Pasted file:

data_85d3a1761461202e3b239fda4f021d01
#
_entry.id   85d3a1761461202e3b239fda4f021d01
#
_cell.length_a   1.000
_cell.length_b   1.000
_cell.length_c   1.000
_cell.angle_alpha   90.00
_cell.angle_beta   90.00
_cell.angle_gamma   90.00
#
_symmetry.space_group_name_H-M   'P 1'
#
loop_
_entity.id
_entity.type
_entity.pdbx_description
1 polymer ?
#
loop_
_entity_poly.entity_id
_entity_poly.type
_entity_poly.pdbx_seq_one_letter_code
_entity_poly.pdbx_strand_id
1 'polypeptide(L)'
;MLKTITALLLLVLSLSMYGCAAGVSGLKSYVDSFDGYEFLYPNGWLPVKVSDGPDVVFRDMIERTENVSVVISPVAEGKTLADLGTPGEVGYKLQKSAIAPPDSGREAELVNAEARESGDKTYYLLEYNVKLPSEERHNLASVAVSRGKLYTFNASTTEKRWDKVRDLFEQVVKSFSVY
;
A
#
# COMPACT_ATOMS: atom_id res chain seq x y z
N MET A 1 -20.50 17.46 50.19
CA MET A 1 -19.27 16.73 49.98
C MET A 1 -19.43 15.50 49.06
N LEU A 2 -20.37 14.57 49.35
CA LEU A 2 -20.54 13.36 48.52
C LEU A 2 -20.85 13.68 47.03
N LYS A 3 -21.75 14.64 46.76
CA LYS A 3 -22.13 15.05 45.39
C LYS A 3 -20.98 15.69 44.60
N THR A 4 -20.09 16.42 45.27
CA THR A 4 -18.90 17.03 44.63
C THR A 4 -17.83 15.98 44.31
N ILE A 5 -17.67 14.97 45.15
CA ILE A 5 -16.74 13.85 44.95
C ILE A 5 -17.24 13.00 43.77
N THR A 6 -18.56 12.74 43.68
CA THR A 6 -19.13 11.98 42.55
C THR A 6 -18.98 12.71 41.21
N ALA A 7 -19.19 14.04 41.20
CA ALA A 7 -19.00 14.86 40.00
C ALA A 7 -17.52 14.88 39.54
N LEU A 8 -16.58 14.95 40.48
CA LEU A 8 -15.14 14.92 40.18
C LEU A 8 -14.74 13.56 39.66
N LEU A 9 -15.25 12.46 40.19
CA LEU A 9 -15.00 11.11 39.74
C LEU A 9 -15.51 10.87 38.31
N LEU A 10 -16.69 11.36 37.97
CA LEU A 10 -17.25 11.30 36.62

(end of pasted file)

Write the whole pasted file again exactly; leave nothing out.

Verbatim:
data_85d3a1761461202e3b239fda4f021d01
#
_entry.id   85d3a1761461202e3b239fda4f021d01
#
_cell.length_a   1.000
_cell.length_b   1.000
_cell.length_c   1.000
_cell.angle_alpha   90.00
_cell.angle_beta   90.00
_cell.angle_gamma   90.00
#
_symmetry.space_group_name_H-M   'P 1'
#
loop_
_entity.id
_entity.type
_entity.pdbx_description
1 polymer ?
#
loop_
_entity_poly.entity_id
_entity_poly.type
_entity_poly.pdbx_seq_one_letter_code
_entity_poly.pdbx_strand_id
1 'polypeptide(L)'
;MLKTITALLLLVLSLSMYGCAAGVSGLKSYVDSFDGYEFLYPNGWLPVKVSDGPDVVFRDMIERTENVSVVISPVAEGKTLADLGTPGEVGYKLQKSAIAPPDSGREAELVNAEARESGDKTYYLLEYNVKLPSEERHNLASVAVSRGKLYTFNASTTEKRWDKVRDLFEQVVKSFSVY
;
A
#
# COMPACT_ATOMS: atom_id res chain seq x y z
N MET A 1 -20.50 17.46 50.19
CA MET A 1 -19.27 16.73 49.98
C MET A 1 -19.43 15.50 49.06
N LEU A 2 -20.37 14.57 49.35
CA LEU A 2 -20.54 13.36 48.52
C LEU A 2 -20.85 13.68 47.03
N LYS A 3 -21.75 14.64 46.76
CA LYS A 3 -22.13 15.05 45.39
C LYS A 3 -20.98 15.69 44.60
N THR A 4 -20.09 16.42 45.27
CA THR A 4 -18.90 17.03 44.63
C THR A 4 -17.83 15.98 44.31
N ILE A 5 -17.67 14.97 45.15
CA ILE A 5 -16.74 13.85 44.95
C ILE A 5 -17.24 13.00 43.77
N THR A 6 -18.56 12.74 43.68
CA THR A 6 -19.13 11.98 42.55
C THR A 6 -18.98 12.71 41.21
N ALA A 7 -19.19 14.04 41.20
CA ALA A 7 -19.00 14.86 40.00
C ALA A 7 -17.52 14.88 39.54
N LEU A 8 -16.58 14.95 40.48
CA LEU A 8 -15.14 14.92 40.18
C LEU A 8 -14.74 13.56 39.66
N LEU A 9 -15.25 12.46 40.19
CA LEU A 9 -15.00 11.11 39.74
C LEU A 9 -15.51 10.87 38.31
N LEU A 10 -16.69 11.36 37.97
CA LEU A 10 -17.25 11.30 36.62